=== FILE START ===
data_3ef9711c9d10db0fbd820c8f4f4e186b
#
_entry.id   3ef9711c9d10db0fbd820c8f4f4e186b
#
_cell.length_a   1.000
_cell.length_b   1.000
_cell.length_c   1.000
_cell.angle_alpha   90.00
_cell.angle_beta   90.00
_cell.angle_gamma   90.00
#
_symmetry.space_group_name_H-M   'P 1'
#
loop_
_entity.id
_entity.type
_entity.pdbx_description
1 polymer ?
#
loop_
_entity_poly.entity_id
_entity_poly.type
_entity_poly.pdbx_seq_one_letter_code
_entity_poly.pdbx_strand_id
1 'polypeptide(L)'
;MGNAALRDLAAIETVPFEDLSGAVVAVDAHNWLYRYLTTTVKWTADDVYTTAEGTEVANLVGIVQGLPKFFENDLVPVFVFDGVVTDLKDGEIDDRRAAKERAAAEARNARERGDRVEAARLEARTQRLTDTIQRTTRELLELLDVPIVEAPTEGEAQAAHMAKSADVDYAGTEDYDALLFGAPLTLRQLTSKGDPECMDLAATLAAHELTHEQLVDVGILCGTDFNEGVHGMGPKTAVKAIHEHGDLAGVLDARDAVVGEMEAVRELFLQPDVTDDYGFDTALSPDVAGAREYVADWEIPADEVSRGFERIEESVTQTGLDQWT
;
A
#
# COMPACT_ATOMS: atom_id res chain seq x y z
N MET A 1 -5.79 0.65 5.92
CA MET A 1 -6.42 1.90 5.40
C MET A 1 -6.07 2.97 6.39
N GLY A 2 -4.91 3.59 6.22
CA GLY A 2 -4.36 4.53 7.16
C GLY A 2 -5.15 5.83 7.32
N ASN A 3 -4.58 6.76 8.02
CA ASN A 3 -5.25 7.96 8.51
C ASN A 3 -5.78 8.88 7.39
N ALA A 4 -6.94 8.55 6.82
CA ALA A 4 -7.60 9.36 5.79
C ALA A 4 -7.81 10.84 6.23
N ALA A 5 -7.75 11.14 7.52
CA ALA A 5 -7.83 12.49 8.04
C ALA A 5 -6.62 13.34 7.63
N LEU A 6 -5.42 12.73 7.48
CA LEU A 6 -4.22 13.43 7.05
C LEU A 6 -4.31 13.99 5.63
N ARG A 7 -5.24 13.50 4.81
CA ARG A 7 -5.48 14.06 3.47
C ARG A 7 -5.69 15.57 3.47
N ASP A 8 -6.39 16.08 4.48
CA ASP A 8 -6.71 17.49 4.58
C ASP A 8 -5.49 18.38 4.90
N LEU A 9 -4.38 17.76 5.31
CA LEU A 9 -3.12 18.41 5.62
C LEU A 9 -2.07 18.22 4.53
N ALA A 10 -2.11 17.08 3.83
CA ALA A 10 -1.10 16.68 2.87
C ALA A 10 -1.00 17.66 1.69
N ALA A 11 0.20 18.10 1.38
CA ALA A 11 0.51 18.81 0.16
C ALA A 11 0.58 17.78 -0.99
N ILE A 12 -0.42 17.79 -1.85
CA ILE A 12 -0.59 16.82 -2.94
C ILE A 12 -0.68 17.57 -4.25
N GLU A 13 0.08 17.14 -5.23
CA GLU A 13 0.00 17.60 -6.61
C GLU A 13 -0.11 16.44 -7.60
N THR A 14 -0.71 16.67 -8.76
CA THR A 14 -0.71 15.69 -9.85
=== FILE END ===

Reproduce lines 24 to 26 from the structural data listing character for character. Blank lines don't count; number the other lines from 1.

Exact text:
_entity_poly.pdbx_strand_id
1 'polypeptide(L)'
;MGNAALRDLAAIETVPFEDLSGAVVAVDAHNWLYRYLTTTVKWTADDVYTTAEGTEVANLVGIVQGLPKFFENDLVPVFVFDGVVTDLKDGEIDDRRAAKERAAAEARNARERGDRVEAARLEARTQRLTDTIQRTTRELLELLDVPIVEAPTEGEAQAAHMAKSADVDYAGTEDYDALLFGAPLTLRQLTSKGDPECMDLAATLAAHELTHEQLVDVGILCGTDFNEGVHGMGPKTAVKAIHEHGDLAGVLDARDAVVGEMEAVRELFLQPDVTDDYGFDTALSPDVAGAREYVADWEIPADEVSRGFERIEESVTQTGLDQWT